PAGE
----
We are continuing to appeal to our readers and visitors to donate to our work of running two centres. The annual budget is RM120,000 (USD38,000) for 2014 and 2015 and will grow higher as we recruit more staff and take in additional trainees.

Please make payment to 'Persatuan Berdikari Seremban Negeri Sembilan' with your name and address on a cover slip so we can mail you our official receipt. All donations from April 1 2011 will be exempted from taxation by the Inland Revenue Board of Malaysia. Please send the payment to:

The Treasurer, Persatuan Berdikari Seremban Negeri Sembilan, 381, Jalan Kenanga 1, Taman Bukit Chedang, 70300 Seremban, Negeri Sembilan, Malaysia.

Thank you for your support.

Friday, November 21, 2008

Disabled Persons in the Real World Job Market

It is all honky dory to believe that the real world outside will accept disabled persons in their midst with more compassion and patience than their regular peers. After all, the very fact that they are less endowed than us should invoke a sense of sympathy or even pity, right? Wrong!

What I have learned is that disabled employees are sometimes expected to perform just as well as the abled ones. Perhaps at the onset when they were new their colleagues tend to be more understanding but over time their expectations increase. They begin to expect the disabled colleagues to be picking up new skills as fast as they can and when that is not forthcoming they become critical. The able employees may not know that the disabled colleagues of theirs spent many years just to learn some basic skills and are also not able to learn new ones as well or as fast. Such treatment tend to give rise to grievances.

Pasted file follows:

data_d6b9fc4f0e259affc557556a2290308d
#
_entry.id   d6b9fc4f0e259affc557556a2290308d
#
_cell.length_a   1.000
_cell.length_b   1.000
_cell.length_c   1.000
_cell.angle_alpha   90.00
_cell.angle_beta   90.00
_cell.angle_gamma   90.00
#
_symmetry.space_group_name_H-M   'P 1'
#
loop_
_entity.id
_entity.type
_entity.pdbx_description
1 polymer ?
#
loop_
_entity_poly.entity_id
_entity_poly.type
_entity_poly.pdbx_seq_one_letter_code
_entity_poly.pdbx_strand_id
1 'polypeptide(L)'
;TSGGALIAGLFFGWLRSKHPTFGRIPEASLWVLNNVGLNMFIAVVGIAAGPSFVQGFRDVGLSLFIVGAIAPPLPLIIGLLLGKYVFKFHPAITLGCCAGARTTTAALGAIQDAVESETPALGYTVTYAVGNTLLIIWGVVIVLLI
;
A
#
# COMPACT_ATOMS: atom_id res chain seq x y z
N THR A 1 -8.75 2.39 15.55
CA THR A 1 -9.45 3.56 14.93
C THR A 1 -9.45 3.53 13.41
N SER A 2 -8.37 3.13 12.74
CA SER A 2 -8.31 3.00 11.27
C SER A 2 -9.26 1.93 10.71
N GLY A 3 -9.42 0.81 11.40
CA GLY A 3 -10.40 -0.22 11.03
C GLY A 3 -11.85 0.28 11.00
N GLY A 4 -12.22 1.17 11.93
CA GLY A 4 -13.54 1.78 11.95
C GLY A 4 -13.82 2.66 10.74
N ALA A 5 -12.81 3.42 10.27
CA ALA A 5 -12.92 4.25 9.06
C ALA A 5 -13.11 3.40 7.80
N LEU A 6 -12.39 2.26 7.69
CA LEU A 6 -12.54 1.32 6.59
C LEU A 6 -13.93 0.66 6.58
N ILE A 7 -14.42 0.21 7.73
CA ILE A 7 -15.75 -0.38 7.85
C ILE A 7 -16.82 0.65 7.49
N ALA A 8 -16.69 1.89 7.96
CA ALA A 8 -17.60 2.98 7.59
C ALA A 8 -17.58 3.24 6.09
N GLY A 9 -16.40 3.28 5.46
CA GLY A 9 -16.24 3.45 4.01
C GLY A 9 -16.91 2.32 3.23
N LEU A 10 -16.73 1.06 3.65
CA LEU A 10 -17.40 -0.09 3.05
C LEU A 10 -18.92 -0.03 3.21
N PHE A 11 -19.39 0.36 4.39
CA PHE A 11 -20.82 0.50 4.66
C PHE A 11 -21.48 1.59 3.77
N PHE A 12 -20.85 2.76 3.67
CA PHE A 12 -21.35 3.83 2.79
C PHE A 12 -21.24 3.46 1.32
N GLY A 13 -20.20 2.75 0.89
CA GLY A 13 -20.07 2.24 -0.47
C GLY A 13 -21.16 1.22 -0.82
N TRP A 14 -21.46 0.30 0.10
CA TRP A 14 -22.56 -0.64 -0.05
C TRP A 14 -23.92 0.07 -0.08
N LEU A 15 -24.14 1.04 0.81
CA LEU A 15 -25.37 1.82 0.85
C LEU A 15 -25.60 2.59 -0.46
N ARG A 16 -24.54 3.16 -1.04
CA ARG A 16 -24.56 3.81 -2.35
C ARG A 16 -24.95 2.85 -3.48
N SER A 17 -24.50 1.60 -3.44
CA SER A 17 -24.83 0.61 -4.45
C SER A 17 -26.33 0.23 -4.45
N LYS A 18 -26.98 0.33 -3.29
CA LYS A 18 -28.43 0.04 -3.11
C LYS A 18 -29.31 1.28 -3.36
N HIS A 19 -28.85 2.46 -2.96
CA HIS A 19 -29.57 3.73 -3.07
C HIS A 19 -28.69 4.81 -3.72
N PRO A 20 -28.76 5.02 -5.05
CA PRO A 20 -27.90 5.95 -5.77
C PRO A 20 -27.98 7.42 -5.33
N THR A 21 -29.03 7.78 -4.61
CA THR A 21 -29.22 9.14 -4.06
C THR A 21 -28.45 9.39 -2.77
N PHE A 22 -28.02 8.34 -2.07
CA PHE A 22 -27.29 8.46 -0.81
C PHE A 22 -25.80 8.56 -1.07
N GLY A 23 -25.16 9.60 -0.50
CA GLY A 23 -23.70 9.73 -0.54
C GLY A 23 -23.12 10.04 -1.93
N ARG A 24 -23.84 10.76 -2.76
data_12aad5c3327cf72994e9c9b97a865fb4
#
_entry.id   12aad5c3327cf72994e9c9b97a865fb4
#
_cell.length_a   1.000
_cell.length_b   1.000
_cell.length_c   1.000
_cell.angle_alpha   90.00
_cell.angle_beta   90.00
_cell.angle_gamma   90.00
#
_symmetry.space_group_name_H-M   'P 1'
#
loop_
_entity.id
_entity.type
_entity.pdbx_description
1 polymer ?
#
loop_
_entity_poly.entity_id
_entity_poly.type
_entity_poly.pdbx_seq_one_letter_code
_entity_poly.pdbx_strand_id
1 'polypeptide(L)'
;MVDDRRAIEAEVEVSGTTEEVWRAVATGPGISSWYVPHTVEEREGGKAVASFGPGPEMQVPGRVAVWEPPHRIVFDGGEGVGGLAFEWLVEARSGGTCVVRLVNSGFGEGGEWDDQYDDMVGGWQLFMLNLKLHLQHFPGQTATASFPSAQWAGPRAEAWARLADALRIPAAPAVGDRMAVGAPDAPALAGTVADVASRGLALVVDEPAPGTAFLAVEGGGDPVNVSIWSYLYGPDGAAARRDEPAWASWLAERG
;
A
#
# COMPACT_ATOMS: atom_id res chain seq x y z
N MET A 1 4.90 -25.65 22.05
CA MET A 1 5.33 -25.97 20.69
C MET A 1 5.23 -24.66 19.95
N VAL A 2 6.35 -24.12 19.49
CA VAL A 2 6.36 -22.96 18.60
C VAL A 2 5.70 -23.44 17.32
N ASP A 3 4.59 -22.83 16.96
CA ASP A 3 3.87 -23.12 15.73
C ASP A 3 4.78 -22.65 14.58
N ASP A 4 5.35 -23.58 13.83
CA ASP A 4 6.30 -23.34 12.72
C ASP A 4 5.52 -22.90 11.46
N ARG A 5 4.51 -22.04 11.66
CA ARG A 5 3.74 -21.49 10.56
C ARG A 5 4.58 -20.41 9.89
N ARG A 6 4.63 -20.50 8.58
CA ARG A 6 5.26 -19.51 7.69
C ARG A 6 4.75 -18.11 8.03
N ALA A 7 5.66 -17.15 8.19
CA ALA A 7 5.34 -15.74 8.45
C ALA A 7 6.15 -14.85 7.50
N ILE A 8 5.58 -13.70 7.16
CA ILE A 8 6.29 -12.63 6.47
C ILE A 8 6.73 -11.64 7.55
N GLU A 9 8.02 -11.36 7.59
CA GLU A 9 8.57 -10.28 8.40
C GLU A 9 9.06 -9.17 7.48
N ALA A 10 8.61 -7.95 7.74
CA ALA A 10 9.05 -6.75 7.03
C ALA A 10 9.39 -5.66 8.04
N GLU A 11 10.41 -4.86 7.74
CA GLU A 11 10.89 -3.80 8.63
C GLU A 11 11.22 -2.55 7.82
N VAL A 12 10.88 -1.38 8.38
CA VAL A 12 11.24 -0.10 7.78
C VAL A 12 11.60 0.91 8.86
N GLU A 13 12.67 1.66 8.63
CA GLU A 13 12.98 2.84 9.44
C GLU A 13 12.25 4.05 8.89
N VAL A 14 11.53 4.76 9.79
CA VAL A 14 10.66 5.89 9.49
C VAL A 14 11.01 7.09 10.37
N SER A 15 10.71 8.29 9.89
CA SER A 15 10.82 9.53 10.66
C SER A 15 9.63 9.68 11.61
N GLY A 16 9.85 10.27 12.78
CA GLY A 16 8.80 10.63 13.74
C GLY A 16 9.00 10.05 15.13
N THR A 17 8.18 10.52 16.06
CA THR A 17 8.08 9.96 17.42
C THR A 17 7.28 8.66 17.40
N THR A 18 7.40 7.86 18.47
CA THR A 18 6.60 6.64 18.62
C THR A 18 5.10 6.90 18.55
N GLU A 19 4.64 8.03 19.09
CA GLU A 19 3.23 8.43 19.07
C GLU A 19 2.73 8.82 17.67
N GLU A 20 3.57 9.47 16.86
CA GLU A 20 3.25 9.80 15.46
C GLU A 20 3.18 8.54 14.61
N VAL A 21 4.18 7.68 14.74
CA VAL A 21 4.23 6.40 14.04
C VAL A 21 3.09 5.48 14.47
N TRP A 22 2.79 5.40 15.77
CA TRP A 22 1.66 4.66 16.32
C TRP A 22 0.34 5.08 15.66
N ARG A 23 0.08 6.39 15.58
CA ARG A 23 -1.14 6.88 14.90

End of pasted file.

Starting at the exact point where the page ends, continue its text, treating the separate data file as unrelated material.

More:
In some societies, perception of the disabled community is more matured in a sense this special people are already accepted as different and therefore treated with better respect and preference without any qualm. In such environments the disabled are accorded respect and preferential treatment that do not give rise to complaints from the normal adults. Evolving societies are learning to change their mindset. This process may take many years.

Management may have decided to give special privileges to their disabled employees. However, the workers themselves may not be as enthusiastic or charitable in their hearts. Such conflicts take time to resolve. It is necessary for open dialogs between employers and employees to resolve any misunderstanding.

Disable employees and their families are naturally aggrieved by any mistreatment or prejudice at the workplaces. It require patience and public discourse to bring this matter to the forefront, debated and resolved.

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